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US Cancels Part of Missile Defense System


The U.S. is expanding its missile defense system at Fort Greely, Alaska, shown here in a 2007 photograph, but at the same time is scaling down its system in Europe.

The U.S. is expanding its missile defense system at Fort Greely, Alaska, shown here in a 2007 photograph, but at the same time is scaling down its system in Europe.

The Obama administration recently announced plans to deploy ballistic-missile defenses in the state of Alaska. At the same time, though, it canceled a key component of its European-based missile-defense system.

The Obama plan calls for stationing 14 missile interceptors in Alaska to protect the U.S. west coast from North Korea, which is seen as a threat due to its advances in nuclear and missile technology. It also calls for the deployment of a radar system in Japan.

On the European side, the U.S. administration has been involved since 2009 in a four-stage program that uses sea-based, as well as land-based, ballistic-missile interceptors. Experts said it is a much more flexible plan than the one advocated by former President George W. Bush.

U.S. cancels part of missile defense

Now the U.S. government has decided to forgo the last stage of the European missile defense project, known as “phase four.”

Joe Cirincione, President of the Ploughshares Fund, an organization specializing in nuclear weapons policy, said “the controversial part of the program was the plan to put more advanced interceptors in phases three and four - this started to worry the Russians. They thought that the ‘phase four’ interceptor - a very large, very fast interceptor - might be able, if it worked at all, to intercept Russian long-range missiles. That’s what they objected to.”

U.S., Russia spar over missile defense

For many years, a U.S.-led ballistic-missile defense system based in Europe has been a contentious issue between the United States and Russia.

Sean Kay, an arms control expert at Ohio Wesleyan University, said Moscow believes the U.S. plan is ultimately aimed at Russia - a view rejected by the United States and other Western nations.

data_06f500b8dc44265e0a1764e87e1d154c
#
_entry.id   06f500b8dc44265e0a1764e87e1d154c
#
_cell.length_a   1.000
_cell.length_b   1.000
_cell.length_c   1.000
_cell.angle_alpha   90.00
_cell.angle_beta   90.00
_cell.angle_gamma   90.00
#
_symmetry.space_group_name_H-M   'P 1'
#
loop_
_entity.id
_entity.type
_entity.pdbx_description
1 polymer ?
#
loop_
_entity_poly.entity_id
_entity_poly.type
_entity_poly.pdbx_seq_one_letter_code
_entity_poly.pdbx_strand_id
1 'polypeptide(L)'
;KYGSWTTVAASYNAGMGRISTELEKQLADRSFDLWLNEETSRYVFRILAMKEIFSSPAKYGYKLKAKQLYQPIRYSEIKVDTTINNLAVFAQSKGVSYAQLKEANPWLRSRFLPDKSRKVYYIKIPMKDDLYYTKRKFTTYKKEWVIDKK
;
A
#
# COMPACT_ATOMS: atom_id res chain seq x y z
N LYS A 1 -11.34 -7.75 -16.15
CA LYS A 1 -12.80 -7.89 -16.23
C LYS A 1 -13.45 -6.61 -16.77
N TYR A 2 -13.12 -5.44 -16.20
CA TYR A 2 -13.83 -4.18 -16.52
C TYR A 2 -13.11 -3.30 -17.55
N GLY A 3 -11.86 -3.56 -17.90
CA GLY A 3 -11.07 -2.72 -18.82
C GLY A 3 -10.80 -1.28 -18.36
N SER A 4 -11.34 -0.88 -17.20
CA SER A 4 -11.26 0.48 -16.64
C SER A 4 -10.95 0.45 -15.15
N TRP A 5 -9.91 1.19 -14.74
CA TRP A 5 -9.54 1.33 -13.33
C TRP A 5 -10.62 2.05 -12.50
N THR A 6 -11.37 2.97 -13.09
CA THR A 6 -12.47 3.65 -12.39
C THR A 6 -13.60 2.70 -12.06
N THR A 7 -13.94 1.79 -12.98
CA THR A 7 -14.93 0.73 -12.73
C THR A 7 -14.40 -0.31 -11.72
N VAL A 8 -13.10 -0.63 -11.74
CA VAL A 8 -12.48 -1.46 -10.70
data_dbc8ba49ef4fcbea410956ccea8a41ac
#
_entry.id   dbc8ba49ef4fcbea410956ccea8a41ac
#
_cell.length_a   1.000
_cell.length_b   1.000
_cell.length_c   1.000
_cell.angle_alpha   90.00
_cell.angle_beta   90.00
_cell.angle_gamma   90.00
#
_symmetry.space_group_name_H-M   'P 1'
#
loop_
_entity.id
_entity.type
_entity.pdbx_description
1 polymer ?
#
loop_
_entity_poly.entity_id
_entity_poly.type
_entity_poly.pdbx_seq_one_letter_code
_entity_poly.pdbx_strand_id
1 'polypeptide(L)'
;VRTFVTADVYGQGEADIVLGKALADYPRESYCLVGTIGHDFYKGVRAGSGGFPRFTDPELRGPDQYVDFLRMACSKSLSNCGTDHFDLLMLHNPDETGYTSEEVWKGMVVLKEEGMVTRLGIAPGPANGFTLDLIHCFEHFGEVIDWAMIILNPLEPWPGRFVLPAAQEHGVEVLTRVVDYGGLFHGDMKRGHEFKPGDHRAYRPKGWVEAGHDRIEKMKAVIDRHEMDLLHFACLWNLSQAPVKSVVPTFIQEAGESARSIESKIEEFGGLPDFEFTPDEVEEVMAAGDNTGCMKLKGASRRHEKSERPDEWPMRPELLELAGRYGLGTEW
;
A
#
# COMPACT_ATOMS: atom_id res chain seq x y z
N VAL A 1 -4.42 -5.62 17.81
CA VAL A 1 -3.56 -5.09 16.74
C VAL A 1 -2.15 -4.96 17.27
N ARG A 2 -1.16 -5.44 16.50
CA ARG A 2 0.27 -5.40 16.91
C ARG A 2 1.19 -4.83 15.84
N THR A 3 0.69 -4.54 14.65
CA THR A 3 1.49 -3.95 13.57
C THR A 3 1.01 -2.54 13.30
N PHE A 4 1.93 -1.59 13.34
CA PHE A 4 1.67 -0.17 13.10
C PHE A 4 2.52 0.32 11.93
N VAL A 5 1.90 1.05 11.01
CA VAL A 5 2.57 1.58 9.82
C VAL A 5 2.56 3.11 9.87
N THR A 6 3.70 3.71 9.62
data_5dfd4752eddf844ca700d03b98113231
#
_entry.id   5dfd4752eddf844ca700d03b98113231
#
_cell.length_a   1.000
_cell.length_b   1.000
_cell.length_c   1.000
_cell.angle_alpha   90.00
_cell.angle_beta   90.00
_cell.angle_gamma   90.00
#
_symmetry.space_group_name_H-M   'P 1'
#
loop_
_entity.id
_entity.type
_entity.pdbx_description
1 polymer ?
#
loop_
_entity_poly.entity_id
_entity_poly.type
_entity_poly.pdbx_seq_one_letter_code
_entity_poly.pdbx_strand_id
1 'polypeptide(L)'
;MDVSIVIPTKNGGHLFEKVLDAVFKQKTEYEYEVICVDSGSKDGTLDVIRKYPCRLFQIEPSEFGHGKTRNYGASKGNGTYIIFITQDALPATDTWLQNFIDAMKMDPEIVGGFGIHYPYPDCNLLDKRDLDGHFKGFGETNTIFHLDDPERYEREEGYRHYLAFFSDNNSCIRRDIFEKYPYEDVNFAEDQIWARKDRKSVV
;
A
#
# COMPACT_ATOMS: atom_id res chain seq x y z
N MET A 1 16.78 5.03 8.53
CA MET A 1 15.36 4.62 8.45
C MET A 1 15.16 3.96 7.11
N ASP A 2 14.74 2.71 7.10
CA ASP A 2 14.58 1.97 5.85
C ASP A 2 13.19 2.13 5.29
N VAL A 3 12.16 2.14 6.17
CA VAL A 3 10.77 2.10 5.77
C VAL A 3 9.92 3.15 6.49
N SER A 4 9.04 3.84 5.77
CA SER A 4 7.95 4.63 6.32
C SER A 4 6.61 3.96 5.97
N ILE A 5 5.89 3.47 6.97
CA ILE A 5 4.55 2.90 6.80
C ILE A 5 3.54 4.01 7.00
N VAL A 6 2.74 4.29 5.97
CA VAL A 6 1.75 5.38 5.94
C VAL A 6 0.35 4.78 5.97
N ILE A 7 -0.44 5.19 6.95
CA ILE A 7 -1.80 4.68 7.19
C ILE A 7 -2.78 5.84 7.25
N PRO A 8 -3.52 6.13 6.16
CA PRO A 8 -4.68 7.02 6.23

“The Russians rely much more heavily today on their nuclear deterrence because their conventional capabilities are so dramatically downgraded since the end of the Cold War,” said Kay. “Countries that have nuclear weapons are concerned about other countries’ ability to sort of neutralize their offensive or defensive nuclear capacity because it would leave them vulnerable to surprise attack.”

In announcing the cancelation of ‘phase four’ of the European missile defense system, the Obama administration cited budgetary constraints.

Reasons for missile defense cancelation

Kay said the underlying “reason why they are able to scrap that technology right now - or at least that part of the plan - is because the technology for it does not exist. It did not exist under the Bush plan, it did not exist under the Obama plan. It is sort of an assumed capacity that would be deployed in the future. So we are really giving up nothing to say we will scrap this for the time being.”

Cirincione said the system simply did not work.

“I have talked to a number of officials in town to see whether this was driven by diplomacy or program, and it was clearly program. The missile could not do what they wanted it to do," he said. "It was still just a paper concept. But as they started to look at the requirements for the missile, they realized they could not get a missile as fast as they wanted in the size that they needed.”

Obama’s critics would argue that cancelation of “phase four” is linked to the “flexibility” the president promised in arms control issues to then Russian President Dmitri Medvedev in off-microphone remarks last year.

But Cirincione said, “If the president is going to be more flexible, it is going to be in a comprehensive package he is going to propose to the Russians, and we have not seen that yet.”

As for Moscow’s initial reaction to the U.S. move, several Russian government officials have said Russia’s position on missile defense remains unchanged.
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    Andre de Nesnera

    Andre de Nesnera is senior analyst at the Voice of America, where he has reported on international affairs for more than three decades. Now serving in Washington D.C., he was previously senior European correspondent based in London, established VOA’s Geneva bureau in 1984 and in 1989 was the first VOA correspondent permanently accredited in the Soviet Union.

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